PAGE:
Acting on Concerns

Do you have experience of acting on concerns about quality of care, and getting something done as a result? Our film needs your story.

My latest project – a collaboration with Murray Anderson Wallace of PatientStories – is an educational film supporting health professionals to raise or respond to concerns.  At the moment, we are sourcing the stories on which the film will be based. We’ve done some fascinating interviews already. It’s clear to us there are people all over the NHS prepared to speak out on behalf of patients. They have sometimes found it daunting to raise their concerns, but no one has told us they regret doing what they did.

We are making the film because research tells us that when people are thinking about having a daunting conversation, they tend to overestimate the likelihood it will go wrong.  We have heard how NHS staff do get these conversations right, and do get action, and we want to share what they have learned along the way. We believe that health professionals need to be armed with knowledge – as well as good intentions – to act on concerns effectively.

Miceli book imageThe stories that doctors and nurses have told us are infinitely richer than any we’ve read in the research evidence, but they also reflect what other researchers have discovered. Like Miceli and associates we’ve found there are some common questions people ask themselves as they raise issues in organisations.

  • Is there really a problem? Other people think this is OK – but now something’s happened that I just can’t accept…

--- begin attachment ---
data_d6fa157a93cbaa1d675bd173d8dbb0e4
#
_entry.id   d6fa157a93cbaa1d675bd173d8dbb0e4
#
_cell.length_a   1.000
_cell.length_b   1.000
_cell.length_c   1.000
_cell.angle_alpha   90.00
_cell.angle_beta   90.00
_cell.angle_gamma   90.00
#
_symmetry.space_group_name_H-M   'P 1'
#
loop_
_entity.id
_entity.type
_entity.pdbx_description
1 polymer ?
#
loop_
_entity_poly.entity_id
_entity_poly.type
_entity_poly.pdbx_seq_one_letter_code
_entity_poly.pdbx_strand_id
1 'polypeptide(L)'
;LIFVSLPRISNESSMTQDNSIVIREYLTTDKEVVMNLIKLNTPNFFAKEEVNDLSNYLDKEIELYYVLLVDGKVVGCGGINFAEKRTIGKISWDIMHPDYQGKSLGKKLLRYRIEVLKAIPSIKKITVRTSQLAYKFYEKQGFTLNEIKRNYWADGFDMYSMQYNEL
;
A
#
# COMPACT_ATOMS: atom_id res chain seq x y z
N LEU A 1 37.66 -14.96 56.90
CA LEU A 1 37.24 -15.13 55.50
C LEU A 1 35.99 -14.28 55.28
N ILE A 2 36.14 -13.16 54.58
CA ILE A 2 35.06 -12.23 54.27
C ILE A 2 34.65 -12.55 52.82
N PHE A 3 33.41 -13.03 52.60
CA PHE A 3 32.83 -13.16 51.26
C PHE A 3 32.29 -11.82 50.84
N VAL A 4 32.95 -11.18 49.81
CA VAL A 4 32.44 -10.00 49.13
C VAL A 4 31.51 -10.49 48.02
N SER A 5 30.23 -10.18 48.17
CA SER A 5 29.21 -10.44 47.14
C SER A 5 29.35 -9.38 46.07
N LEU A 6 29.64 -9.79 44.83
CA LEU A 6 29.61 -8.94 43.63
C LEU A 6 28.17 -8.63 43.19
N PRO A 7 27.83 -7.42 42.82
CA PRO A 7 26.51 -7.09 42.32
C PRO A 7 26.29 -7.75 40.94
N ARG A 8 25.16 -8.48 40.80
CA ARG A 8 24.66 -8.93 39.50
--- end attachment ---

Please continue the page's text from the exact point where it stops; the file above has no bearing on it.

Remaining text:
• Is anybody else sorting this out? With a bit of luck someone else is already doing it – but I think I really need to ask around…
  • What are the organisation’s values around this? Maybe it won’t think it’s important, or  it won’t protect me if I raise a concern…
  • Is it really down to me to act on this? There are people around who are more senior / experienced / better qualified / closer to the problem, but they don’t seem to be doing anything…
  • Can I imagine a course of action that is likely to work? Maybe there are people in my network who can give me a bit of advice…
  • Is it going to feel worse to do something, or worse to do nothing? Doing nothing feels more and more stressful…

If you have experiences you could share with us, we promise to keep them confidential until you give us permission to use your story.  We will anonymise stories to protect the professionals and patients involved.  We can use creative approaches – such as animation – to protect people’s identities. You can decide whether you trust us to use your story wisely, and change your mind, anytime before we start making the film.

And if you’d be interested in telling us your story please email me to make an arrangement to talk in confidence.